The New Sydney Trains Will Be Missing The One Thing That Makes Them Unique And Commuters Are Having None Of It

"That's an awful decision"

 The New Sydney Trains Will Be Missing The One Thing That Makes Them Unique And Commuters Are Having None Of It Supplied

Do you remember a time when we had no issues with Sydney trains? Nope, neither do we.

Hot on the heels of the news that the new Sydney trains won't actually fit through our tunnels, a Transport for NSW document has revealed that they'll also be missing the one thing that makes us unique.

According to the State opposition, the 500 double-decker trains being built in South Korea will not have the reversible seats currently used on the city's trains. 

Instead, the document shows, the State government has ordered the new inter-city fleet utilise fixed seats, meaning that half of commuters will be forced to sit backwards while travelling.

"Some longer distance and tourist trains use seats which can change direction to face the direction of travel, either by rotating or by having reversible seat backs - but these are in the minority," it reads.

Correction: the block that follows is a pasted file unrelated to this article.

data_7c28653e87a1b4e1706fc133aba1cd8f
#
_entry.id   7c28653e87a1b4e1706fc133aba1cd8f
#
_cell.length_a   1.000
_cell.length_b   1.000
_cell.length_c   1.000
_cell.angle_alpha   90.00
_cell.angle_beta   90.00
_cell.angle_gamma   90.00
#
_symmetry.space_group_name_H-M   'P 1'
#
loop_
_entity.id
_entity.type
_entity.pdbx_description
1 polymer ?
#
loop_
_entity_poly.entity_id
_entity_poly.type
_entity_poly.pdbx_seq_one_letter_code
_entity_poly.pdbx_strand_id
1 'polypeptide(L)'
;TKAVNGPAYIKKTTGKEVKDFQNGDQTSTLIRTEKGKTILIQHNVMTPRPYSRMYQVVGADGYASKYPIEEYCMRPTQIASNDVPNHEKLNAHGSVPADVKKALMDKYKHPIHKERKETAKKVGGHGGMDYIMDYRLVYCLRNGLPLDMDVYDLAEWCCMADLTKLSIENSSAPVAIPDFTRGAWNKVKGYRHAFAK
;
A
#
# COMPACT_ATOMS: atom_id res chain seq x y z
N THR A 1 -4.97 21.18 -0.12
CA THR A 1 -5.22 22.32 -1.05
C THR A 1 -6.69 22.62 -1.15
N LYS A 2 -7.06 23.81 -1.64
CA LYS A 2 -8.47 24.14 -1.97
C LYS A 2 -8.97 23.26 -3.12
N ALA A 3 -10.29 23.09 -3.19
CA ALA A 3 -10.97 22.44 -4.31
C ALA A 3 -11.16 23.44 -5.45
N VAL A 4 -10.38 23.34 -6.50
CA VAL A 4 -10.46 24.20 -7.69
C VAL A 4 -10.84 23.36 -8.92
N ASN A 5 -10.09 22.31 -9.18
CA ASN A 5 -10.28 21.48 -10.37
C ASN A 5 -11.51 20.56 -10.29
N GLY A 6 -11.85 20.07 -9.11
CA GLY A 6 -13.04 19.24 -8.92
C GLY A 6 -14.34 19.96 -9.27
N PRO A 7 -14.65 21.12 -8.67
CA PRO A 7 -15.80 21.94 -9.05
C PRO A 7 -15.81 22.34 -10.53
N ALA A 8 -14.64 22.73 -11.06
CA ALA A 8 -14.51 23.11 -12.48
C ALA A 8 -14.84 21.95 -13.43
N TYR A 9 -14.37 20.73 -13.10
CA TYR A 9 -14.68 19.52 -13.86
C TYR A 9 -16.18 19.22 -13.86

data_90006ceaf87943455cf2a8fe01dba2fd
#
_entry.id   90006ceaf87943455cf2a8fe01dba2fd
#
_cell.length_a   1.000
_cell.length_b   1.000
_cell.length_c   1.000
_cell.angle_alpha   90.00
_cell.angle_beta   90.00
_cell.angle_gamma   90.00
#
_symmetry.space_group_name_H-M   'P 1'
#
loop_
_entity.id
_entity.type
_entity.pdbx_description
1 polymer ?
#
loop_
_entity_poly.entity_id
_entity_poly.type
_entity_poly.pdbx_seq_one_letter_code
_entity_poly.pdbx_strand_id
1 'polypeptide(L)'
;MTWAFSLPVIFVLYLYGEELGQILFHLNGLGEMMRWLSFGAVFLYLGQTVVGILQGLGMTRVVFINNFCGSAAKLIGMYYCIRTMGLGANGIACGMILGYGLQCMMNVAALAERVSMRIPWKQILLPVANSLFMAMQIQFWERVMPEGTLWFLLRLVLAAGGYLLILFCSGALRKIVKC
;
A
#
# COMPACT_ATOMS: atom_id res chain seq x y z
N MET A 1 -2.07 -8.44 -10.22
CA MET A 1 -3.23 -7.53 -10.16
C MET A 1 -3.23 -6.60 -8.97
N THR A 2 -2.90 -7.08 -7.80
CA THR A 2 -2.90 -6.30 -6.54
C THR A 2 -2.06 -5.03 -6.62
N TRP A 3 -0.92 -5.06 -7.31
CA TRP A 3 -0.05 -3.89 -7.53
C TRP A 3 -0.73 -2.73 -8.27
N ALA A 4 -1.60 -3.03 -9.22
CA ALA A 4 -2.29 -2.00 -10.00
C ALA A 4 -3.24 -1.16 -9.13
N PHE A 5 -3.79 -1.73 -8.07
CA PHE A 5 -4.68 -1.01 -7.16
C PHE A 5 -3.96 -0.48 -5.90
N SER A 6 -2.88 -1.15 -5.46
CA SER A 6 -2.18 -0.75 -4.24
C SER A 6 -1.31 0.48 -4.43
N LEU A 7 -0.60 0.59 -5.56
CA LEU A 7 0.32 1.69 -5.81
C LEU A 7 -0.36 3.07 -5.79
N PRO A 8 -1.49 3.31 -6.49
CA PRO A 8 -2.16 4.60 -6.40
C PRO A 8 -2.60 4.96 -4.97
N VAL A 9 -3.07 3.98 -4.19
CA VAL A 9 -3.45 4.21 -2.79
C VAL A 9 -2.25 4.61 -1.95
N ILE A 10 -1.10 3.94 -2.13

But despite admitting that the reversible seating is actually the preferred option, the report recommends the government opt for the opposite.

"Many customers have provided feedback indicating that they believed the reversible seating should be a requirement for the train," it continues.

"However with the inclusion of other functionality such as more storage space for luggage and bikes [this] may eliminate the need for the reversible seating requirement.

"Customer expectations will need to be managed prior to the trains arriving without reversible seating."

But commuters are already up in arms.

"That's an awful decision," one Reddit user said while another added: "Hands down love our reversible seats. Some things we do better and this is one of them."

"Having moved here from Melbourne, I genuinely believe it's the best thing about Sydney trains," Reddit user Apollo86 agreed.

It was also pointed out that some commuters preferred to stand rather than sit on fixed seats.

"You see packed trains on the coast line with people standing rather than travelling backwards," one commenter said. "It's an odd feeling."